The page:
Why is plant diversity so important for our gut health? The answer lies in the fiber and phytochemicals that plants provide. Fiber is the indigestible part of plant foods that feeds our gut microbes and helps them produce short-chain fatty acids (SCFAs), which are beneficial compounds that nourish our intestinal cells, lower inflammation, and modulate our appetite and blood sugar. Phytochemicals are the natural compounds that give plants their color, flavor, and aroma, and have various anti-inflammatory, antioxidant, and anti-microbial effects. Different plants have different types and amounts of fiber and phytochemicals, so eating a wide variety of them ensures that we get the full spectrum of benefits for our gut and overall health.

By following these tips, you can easily reach the goal of eating at least 30 different plant foods per week, and reap the rewards of a diverse and happy gut microbiome. Not only will you feel better physically, but you will also notice a positive change in your mood, stress level, and mental clarity. So, what are you waiting for? Start eating more plants today, and join the thousands of Boulder residents who are already part of the American Gut Project and contributing to the science of gut health. You can learn more about the project and how to participate at or book a consult with Dr. Bray to get your 30 weekly plants in and reap the benefits today! Your gut and brain will thank you.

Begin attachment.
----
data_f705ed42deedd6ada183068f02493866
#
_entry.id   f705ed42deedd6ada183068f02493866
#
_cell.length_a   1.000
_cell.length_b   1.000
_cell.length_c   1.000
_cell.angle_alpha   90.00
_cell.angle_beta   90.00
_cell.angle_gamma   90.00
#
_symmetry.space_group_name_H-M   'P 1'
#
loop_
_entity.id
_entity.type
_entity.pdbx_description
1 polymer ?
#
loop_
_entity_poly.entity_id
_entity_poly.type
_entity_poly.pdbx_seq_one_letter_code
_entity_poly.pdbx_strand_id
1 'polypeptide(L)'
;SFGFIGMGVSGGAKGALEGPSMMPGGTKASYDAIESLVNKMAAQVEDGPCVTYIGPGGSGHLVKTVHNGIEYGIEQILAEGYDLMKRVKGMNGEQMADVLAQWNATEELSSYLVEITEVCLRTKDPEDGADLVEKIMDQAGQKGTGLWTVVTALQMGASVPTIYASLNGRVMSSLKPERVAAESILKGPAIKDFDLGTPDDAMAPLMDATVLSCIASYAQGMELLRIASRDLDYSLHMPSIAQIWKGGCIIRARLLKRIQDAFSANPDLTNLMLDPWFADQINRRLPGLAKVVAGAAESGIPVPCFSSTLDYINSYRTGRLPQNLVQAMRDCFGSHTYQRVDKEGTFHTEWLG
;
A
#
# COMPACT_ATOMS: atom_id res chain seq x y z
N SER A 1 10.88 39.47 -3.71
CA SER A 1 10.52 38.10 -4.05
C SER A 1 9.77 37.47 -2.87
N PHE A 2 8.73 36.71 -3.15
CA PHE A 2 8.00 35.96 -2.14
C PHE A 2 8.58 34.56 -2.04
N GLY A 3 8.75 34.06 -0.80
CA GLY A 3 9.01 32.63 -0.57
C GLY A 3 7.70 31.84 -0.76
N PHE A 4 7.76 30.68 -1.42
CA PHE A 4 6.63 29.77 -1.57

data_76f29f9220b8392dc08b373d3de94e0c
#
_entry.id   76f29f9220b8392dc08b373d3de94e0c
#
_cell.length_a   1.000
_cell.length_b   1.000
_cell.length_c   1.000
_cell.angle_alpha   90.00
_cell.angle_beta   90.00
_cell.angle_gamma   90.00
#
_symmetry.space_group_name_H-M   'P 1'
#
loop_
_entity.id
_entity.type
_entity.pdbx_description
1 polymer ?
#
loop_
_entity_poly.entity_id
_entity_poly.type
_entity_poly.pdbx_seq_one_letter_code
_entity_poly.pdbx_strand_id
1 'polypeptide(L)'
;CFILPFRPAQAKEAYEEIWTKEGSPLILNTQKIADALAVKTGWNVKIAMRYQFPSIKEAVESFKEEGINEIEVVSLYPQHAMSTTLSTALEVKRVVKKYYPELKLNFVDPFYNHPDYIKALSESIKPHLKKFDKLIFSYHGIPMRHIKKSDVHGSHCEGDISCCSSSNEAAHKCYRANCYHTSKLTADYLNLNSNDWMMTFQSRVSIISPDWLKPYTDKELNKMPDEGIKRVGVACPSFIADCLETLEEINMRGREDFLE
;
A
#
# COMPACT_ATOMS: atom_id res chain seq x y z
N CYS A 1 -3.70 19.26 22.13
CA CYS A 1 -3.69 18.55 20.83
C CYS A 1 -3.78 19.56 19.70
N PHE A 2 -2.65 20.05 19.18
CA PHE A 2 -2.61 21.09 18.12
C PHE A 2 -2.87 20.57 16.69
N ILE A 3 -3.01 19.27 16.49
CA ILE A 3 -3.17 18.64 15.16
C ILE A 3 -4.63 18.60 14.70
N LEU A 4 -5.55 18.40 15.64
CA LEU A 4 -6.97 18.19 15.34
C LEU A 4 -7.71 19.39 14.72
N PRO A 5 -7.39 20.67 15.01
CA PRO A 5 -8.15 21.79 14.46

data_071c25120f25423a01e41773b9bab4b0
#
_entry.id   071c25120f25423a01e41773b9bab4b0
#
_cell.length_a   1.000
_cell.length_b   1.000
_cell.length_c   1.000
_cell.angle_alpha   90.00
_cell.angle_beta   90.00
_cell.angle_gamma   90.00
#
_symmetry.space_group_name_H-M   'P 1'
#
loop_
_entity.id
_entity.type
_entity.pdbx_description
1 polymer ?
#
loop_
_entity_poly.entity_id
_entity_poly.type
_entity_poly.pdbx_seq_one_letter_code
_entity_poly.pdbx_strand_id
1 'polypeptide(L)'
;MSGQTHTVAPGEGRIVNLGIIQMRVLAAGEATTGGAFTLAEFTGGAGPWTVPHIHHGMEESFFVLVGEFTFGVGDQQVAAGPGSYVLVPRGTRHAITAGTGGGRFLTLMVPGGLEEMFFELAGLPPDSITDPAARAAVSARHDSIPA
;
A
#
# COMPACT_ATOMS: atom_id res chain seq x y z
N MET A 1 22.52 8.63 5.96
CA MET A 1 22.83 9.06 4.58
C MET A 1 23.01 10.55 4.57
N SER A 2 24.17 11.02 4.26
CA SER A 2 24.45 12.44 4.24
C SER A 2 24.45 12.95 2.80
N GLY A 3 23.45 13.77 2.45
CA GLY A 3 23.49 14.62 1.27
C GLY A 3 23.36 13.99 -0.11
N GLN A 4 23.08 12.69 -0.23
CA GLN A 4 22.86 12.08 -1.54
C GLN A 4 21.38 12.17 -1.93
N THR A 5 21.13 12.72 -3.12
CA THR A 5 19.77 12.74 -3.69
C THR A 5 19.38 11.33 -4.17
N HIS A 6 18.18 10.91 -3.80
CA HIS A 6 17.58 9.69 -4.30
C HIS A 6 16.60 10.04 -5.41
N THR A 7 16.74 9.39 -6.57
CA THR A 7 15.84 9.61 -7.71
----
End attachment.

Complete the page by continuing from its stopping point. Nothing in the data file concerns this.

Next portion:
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  • Bazzano, L. A., Thompson, A. M., Tees, M. T., Nguyen, C. H., & Winham, D. M. (2011). Non-soy legume consumption lowers cholesterol levels: a meta-analysis of randomized controlled trials. Nutrition, metabolism and cardiovascular diseases, 21(2), 94-103.
  • Ros, E., & Hu, F. B. (2013). Consumption of plant seeds and cardiovascular health: epidemiological and clinical trial evidence. Circulation, 128(5), 553-565.
  • Aggarwal, B. B., & Prasad, S. (2011). Herbs and spices in health and disease prevention. Academic Press.
Dr. Brenna Bray, a local health and wellness coach, stress researcher, associate professor, and avid ultra-marathon mountain runner, holds PhDs in Biomedical Science, Neuroscience, and Complementary and Integrative Health. Her journey through an eating disorder fuels her dedication to coaching, merging personal experiences with scientific expertise. Through her practice, Bray empowers clients to access and harness their innate healing abilities and achieve remarkable health and wellness transformations. Committed to community engagement and holistic well-being, Dr. Bray shapes a brighter, healthier future for all. Learn more about Dr. Bray at